COPYRIGHT AND SOCIAL NETWORKS


COPYRIGHT AND SOCIAL NETWORKS: NEW ATYPICAL OF LEGAL PROTECTION AGAINST NEW KINDS OF PLAGIARISM

The never-ending social and technological revolution of these years has given rise to the appearance of new kinds of questions related to the legal protection of the copyright. The present protection sadly lags behind the recent IT evolutions trying to catch up on the reprehensible present legal lacunae, so attempting to offer new forms of protection.

After pictures and videos, social networks’ messages posted by users now enjoy of a new peculiar form of protection: jokes, aphorisms and opinions shall not be reproduced within social networks without the previous copyright holder authorization.

This factual right-in-time and welcome adjustment of copyright’s regime has been introduced by Twitter authorities in order to protect its users, whose original tweets could have been easily copied by other users so using for their profit other’s good ideas on their profiles without author’s approval.

Against the reproduction, by few users, of a joke initially posted by a californian free-lance, Twitter authorities strongly intervened to stop “tweet plagiarists”, rubbing out their non authorized copies: the mere fact that a sentence posted on a Twitter profile appeared later on on another user’s profile has caused the immediate removal of the tweet upon request of the original author.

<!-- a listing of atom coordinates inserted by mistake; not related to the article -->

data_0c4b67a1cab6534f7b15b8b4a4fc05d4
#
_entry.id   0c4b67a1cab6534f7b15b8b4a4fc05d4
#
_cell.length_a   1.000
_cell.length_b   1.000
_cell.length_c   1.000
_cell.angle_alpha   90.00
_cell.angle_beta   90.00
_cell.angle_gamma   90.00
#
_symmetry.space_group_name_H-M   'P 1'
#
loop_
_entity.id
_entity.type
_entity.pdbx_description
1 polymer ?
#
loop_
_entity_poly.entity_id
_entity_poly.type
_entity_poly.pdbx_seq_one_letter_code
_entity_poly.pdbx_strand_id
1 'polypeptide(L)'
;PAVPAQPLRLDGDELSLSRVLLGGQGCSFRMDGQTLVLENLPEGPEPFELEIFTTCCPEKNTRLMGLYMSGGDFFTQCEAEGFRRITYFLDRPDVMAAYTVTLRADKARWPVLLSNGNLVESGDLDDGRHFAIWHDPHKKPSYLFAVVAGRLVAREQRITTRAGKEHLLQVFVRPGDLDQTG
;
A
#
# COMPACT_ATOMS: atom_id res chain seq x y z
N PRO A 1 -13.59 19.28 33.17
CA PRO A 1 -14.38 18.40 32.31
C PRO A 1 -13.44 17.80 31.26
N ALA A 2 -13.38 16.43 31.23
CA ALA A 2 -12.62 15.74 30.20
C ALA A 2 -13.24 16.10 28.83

The Twitter’s world goes on quickly and, therefore, in order to fight against new forms of plagiarism it is necessary to introduce, right in time, atypical forms of protection which don’t need to go through a judiciary or administrative procedure: the social network acts like a public authority by managing users’ requests of protection of their copyright. The tweet’s content is finally considered as an intellectual work protected by its own copyright regime.

Obviously, it is only the moral content of the copyright which is, in this way, protected. Indeed, what Twitter does so far is simply to recognize to its user, and acting upon his request, that he is the author of the tweet and to offer him the prerogative to be, in this network, the only one who can use the wording of the tweet he has posted.

On the other side, as far as the economic content of this prerogative is concerned, the Twitter's world is still to be discovered, and much will probably depend on the importance of the message and of its success among the users.

So, let's tweet and see!

 
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